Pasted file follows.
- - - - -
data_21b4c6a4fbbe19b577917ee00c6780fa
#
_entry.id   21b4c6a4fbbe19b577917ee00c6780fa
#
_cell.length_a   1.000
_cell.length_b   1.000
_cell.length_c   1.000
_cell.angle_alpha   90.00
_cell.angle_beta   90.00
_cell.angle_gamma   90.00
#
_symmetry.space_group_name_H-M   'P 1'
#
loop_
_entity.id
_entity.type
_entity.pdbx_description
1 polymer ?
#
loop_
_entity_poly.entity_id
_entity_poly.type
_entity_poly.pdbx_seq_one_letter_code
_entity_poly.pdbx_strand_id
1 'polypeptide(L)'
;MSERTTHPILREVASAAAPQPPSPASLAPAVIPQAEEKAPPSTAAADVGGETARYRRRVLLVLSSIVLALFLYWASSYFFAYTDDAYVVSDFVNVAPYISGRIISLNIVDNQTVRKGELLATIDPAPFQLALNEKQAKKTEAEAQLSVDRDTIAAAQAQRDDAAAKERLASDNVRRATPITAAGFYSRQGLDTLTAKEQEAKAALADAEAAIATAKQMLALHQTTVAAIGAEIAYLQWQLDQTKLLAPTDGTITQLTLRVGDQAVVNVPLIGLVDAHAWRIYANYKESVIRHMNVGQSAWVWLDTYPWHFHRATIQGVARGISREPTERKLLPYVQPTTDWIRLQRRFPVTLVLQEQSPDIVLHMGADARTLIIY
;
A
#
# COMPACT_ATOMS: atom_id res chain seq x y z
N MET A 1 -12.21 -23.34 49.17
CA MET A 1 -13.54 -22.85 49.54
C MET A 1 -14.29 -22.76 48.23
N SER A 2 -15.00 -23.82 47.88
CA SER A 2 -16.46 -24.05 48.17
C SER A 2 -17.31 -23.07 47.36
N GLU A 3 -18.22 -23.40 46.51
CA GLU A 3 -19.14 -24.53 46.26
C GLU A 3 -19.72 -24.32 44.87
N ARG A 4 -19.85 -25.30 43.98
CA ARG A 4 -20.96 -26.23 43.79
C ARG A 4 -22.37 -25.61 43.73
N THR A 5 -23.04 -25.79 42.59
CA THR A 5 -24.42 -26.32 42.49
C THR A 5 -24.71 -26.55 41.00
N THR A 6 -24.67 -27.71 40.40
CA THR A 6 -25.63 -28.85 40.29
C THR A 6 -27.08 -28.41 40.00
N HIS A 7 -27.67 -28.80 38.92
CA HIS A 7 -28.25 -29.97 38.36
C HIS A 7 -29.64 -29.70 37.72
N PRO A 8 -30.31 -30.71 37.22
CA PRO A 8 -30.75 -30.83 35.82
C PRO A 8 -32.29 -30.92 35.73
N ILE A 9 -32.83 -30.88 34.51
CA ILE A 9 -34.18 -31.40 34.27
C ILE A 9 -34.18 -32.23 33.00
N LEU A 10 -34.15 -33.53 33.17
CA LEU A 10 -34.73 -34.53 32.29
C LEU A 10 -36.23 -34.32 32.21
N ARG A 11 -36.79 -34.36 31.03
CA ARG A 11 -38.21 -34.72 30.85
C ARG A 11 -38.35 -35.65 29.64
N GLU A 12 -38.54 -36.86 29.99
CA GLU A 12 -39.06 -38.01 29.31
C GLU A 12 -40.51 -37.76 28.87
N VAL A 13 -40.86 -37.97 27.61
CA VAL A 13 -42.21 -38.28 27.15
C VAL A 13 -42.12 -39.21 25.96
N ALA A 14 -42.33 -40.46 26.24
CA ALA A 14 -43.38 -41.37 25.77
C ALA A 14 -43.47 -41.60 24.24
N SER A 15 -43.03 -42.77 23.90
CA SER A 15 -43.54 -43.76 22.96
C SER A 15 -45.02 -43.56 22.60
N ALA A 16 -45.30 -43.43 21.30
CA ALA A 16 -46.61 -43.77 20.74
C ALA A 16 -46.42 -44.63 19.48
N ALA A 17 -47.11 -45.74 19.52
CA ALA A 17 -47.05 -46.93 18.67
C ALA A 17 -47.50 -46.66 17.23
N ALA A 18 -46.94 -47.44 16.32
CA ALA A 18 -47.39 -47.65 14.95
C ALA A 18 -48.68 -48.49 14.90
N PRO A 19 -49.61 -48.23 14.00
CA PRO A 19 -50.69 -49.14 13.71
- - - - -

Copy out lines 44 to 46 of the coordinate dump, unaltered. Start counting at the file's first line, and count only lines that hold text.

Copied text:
CA THR A 5 -24.42 -26.32 42.49
C THR A 5 -24.71 -26.55 41.00
N THR A 6 -24.67 -27.71 40.40